In 2012, pre-exposure prophylaxis (PrEP) revolutionized the public health community’s response to HIV by transforming prevention methods for those most at-risk of HIV infection. PrEP is a medication taken once daily that reduces the risk of acquiring HIV through sex by 99%. However, it remains difficult to access a prescription, pay for a prescription, and to adhere to a daily medication.
There is also a racial disparity in who can access, pay for, and adhere to PrEP. According to the Centers for Disease Control and Prevention, White individuals made up 68.7% of those who received PrEP in 2016. Black individuals made up 11.2%, and Hispanic individuals 13.1%. This despite the HIV epidemic disproportionately affecting Black young gay, bisexual, and other men who have sex with men (MSM) in the South.
The requirement to use PrEP every day may also be a barrier to widespread use. Now, the World Health Organization (WHO) recommends a new dosing guideline, known as 2+1+1, “disco dosing,” or “party PrEP.” Event-driven PrEP (ED-PrEP) consists of taking two pills–a loading dose–between two and 24 hours in advance of sex, a third pill 24 hours after the first two pills, and a fourth pill 48 hours after the first two pills. ED-PrEP is effective when an isolated act of sex is involved. WHO’s recommendation is based on recent evidence from two large clinical trials.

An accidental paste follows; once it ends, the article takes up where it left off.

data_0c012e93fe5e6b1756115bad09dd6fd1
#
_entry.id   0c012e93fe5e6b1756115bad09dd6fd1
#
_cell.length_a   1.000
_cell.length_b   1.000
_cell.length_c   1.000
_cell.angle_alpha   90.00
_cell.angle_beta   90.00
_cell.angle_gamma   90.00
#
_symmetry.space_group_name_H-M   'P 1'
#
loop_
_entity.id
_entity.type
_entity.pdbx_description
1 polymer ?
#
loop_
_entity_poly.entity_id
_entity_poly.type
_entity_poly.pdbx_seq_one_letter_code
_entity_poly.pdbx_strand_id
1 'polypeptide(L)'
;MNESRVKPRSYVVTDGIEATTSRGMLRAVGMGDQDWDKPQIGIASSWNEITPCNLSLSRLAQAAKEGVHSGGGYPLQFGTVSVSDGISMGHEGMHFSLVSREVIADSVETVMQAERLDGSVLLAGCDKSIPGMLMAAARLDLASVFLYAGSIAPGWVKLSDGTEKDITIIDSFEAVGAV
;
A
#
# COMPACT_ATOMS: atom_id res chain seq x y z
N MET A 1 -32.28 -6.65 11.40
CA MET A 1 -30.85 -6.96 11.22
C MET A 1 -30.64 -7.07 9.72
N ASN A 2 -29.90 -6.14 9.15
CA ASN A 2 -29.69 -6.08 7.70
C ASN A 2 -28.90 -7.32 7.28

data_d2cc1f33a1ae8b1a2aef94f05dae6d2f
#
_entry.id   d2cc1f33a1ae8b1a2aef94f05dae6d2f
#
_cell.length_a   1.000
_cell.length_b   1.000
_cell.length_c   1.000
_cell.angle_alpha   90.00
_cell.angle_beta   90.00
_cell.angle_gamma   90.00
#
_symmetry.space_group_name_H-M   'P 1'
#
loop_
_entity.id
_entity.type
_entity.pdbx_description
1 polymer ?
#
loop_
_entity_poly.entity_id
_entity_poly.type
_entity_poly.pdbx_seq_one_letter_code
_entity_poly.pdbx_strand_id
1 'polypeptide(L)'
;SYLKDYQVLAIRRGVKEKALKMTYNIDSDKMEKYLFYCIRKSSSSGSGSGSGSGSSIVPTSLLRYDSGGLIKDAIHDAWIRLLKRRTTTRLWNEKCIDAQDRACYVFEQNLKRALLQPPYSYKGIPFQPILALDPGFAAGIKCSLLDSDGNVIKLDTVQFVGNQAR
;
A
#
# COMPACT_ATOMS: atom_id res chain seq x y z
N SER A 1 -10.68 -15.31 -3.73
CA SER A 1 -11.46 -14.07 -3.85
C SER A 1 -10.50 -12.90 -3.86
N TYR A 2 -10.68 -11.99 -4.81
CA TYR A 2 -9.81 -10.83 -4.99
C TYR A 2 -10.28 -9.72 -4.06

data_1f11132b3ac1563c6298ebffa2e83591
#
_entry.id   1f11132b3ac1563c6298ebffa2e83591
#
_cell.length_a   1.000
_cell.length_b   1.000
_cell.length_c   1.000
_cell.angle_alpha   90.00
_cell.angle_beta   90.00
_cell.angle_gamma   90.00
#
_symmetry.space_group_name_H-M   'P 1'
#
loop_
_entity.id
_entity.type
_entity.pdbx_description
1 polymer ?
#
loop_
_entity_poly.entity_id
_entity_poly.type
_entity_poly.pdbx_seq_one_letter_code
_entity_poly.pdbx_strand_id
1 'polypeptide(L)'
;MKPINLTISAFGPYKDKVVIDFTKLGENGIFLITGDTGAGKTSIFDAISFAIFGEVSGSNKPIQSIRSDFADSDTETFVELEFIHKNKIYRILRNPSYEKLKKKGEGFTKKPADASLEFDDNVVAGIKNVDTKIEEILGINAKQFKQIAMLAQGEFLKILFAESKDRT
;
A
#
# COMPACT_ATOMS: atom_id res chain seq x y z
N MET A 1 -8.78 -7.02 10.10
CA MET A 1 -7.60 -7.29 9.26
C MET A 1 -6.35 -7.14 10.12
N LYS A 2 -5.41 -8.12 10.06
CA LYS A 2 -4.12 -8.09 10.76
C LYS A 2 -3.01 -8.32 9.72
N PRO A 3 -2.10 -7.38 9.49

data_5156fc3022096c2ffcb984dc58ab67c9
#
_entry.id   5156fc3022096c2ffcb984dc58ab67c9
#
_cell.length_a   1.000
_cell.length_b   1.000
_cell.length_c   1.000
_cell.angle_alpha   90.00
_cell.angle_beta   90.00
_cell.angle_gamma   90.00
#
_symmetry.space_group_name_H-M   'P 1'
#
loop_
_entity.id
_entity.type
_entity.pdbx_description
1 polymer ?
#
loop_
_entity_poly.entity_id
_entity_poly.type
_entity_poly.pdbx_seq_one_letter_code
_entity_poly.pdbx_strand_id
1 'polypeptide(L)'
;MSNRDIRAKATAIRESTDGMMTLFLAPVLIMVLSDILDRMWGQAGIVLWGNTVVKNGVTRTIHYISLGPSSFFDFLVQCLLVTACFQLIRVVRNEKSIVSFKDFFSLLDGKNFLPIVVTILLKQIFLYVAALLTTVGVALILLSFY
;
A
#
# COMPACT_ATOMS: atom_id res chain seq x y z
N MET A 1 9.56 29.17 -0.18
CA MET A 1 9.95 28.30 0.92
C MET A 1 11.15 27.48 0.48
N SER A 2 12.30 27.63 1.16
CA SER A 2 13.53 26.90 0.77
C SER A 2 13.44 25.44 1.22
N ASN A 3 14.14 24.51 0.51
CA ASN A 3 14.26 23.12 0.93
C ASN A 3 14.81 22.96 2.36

Although the 2+1+1 regimen can reduce PrEP’s cost and adherence burden, it may not close the gap in reaching those at the center of the HIV epidemic in the United States.
“We do know that from everywhere where PrEP programmes are reaching men at scale, there is lower uptake by ethnic minorities,” says Dr. Rachel Baggaley, HIV Prevention and Testing Coordinator at the WHO’s Department of HIV and Global Hepatitis Programme. “This may reflect lack of awareness, greater stigma, and structural issues.”
There are also few prescribers in health systems serving populations in rural areas, particularly in the southeastern US.
Databyte via What’s the 2+1+1? Event-Driven Oral Pre-Exposure Prophylaxis to Prevent HIV for Men Who Have Sex with Men: Update to WHO’s Recommendation on Oral PrEP. World Health Organization, 2019.